French Prime Minister Jean Castex told his British counterpart, Boris Johnson, that the UK had “a large part of the solution” to the Canal migration crisis and rejected the idea of joint border patrols, according to a letter seen by AFP on Thursday.
Castex wrote to Johnson late Wednesday outlining France’s suggestions to prevent migrants from crossing the English Channel in small boats after a tragedy last week in which at least 27 people drowned.
He formally rejected an idea proposed by Johnson for British security forces to patrol the French coast to prevent boats from being launched into the water.
“We cannot accept … British police or soldiers patrolling our shores. It is a matter of sovereignty and I know the sensitivity of your government to respect the sovereignty of others,” Castex wrote.
The letter did not directly address another controversial idea by Johnson to return all migrants to France who cross the English Channel by sea, which the British prime minister believes would “significantly reduce, if not stop, crossings.”
He said France will work towards a migration agreement between Britain and the European Union “which could include a virtuous transfer mechanism.”
“Sending us migrants back is not an option and it is not a serious or responsible way to tackle the problem,” said one of Castex’s aides, who asked not to be named.
Franco-British relations, already considered the lowest in decades, sank again after the massive drownings of November 24.
Johnson made proposals in a letter to French President Emmanuel Macron last week that were seen in Paris as an attempt to shift the blame to France.
His decision to make the letter public before Macron had read it was seen as a violation of diplomatic protocol, and the French president later condemned his approach as “not serious.”
In retaliation, an invitation to British Home Secretary Priti Patel to participate in a meeting of European ministers in France over the weekend to discuss migration was withdrawn.
According to the Canard Enchainé newspaper on Wednesday, Macron called Johnson a “clown” and also a “fool” in private conversations with aides last week.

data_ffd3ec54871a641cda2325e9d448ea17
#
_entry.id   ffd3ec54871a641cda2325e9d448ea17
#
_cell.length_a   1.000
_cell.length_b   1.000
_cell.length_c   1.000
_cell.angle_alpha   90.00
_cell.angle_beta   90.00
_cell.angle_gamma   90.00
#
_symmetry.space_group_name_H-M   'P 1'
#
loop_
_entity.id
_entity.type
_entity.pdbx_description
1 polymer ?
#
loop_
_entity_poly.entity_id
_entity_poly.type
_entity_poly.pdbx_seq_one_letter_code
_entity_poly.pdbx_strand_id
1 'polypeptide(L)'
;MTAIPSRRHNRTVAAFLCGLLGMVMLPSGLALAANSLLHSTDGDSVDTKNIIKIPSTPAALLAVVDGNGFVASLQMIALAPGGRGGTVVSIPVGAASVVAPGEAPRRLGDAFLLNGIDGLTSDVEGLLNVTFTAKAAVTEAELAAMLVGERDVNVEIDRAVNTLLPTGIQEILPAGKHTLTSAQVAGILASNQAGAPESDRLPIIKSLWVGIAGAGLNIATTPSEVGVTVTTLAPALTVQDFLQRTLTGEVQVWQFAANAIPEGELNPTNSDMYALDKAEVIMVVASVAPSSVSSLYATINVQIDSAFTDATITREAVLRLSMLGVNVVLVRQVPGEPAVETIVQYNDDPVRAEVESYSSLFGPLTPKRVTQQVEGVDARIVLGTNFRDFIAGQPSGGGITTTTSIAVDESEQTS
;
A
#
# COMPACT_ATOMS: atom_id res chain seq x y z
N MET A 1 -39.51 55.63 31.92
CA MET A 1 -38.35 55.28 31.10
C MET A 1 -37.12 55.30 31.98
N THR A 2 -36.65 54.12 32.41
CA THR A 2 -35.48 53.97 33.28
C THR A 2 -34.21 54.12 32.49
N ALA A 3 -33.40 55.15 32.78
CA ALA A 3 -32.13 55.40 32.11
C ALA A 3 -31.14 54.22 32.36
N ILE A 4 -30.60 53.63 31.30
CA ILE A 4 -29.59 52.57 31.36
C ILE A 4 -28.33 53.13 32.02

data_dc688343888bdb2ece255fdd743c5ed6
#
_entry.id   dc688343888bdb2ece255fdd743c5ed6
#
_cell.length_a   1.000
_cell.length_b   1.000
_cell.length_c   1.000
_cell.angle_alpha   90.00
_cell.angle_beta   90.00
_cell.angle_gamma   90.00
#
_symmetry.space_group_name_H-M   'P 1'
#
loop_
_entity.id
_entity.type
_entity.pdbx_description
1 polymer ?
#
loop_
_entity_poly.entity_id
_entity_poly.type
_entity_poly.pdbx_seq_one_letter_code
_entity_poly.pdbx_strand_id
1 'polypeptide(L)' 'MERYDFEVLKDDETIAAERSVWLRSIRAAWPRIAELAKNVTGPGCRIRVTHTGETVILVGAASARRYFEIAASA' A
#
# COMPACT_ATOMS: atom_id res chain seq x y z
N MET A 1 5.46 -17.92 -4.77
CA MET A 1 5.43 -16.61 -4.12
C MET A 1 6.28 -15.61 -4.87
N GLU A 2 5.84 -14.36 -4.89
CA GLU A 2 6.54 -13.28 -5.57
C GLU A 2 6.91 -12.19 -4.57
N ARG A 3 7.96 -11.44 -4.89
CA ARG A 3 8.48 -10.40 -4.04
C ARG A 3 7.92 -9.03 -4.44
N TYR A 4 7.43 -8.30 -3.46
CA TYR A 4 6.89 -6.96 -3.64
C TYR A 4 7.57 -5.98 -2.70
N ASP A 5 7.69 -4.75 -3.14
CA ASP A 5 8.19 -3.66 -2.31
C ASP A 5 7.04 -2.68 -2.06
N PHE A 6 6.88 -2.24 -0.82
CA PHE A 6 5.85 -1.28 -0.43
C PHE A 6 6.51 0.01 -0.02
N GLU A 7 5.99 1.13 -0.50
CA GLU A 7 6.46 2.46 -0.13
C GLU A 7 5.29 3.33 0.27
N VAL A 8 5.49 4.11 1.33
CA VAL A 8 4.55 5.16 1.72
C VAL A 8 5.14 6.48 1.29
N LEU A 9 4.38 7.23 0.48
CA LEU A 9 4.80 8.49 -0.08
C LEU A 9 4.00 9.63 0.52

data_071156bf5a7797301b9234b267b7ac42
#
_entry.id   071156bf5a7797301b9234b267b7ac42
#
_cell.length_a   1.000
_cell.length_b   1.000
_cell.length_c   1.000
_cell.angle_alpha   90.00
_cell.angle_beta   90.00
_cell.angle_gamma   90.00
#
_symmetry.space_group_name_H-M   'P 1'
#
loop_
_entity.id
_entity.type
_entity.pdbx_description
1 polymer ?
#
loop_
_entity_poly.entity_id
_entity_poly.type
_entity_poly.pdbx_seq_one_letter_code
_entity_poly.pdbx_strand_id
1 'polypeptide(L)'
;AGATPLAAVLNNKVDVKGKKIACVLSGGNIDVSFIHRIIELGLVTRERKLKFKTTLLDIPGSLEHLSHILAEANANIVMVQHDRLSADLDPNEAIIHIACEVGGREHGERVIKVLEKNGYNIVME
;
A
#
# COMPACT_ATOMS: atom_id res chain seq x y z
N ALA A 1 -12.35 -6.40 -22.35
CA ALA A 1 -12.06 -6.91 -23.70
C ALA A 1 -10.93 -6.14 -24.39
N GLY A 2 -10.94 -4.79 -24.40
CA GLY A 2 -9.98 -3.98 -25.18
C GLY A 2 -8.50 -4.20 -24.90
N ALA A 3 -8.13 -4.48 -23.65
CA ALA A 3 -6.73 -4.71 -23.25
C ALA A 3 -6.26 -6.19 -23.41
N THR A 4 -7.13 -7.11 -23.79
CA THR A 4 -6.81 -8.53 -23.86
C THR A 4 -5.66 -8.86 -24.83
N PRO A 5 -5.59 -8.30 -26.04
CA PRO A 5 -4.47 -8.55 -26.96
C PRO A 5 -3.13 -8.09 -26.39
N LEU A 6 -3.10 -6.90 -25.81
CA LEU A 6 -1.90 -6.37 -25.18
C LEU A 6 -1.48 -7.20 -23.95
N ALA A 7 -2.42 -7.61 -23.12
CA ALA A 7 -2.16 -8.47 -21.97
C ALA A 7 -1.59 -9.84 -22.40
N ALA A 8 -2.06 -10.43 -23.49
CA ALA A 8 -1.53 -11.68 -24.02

“It’s a pretty useless word,” UK Business Minister George Freeman told Sky News on Thursday.
“Of course, the prime minister is not a clown, he is the elected prime minister of this country with a very large mandate, guiding this country through the pandemic.”
Castex’s letter to Johnson, shared with reporters a day after it was sent, was strongly worded, but began by saying that “each country must shoulder its responsibilities” when tackling the English Channel crossings.
It said France was deploying 700 police officers to patrol its north coast, while 41 human trafficking networks had been disbanded since the beginning of the year and 1,552 suspected smugglers had been arrested.
He added, however, that “managing the reception of migrants who want to go to their country falls first in France, which is not normal.”
He also recognized that other members of the European Union, such as Belgium, the Netherlands and Germany, must do more to tackle human smuggling and illegal migration.
But he asserted that “a large part of the solution is not in France, but in the UK.”
Castex urged Britain to adopt “a more efficient return policy” to deport failed asylum seekers, as well as to open legal migration routes for “those who have legitimate reasons for wanting to come to their country.”
“Only you can ensure that your job market is controlled enough to discourage people from wanting to work illegally,” he wrote.
He also warned Britain not to reject immigrant ships, an option that has been discussed by the government in London, saying this would “endanger the lives of immigrants and violate maritime law.”
In addition, France wanted to improve the UK’s intelligence sharing, particularly to bolster a shared intelligence center in northern France.
“We have noticed that Britain provides little to it,” said the aide to the prime minister.
A second aide denied that France was trying to transfer responsibility for the crossings to London.
“We are not approaching this as a blame game. We are approaching it as a shared responsibility,” said the assistant.
France is regularly criticized by human rights groups for denying asylum seekers entry to its southern border with Italy.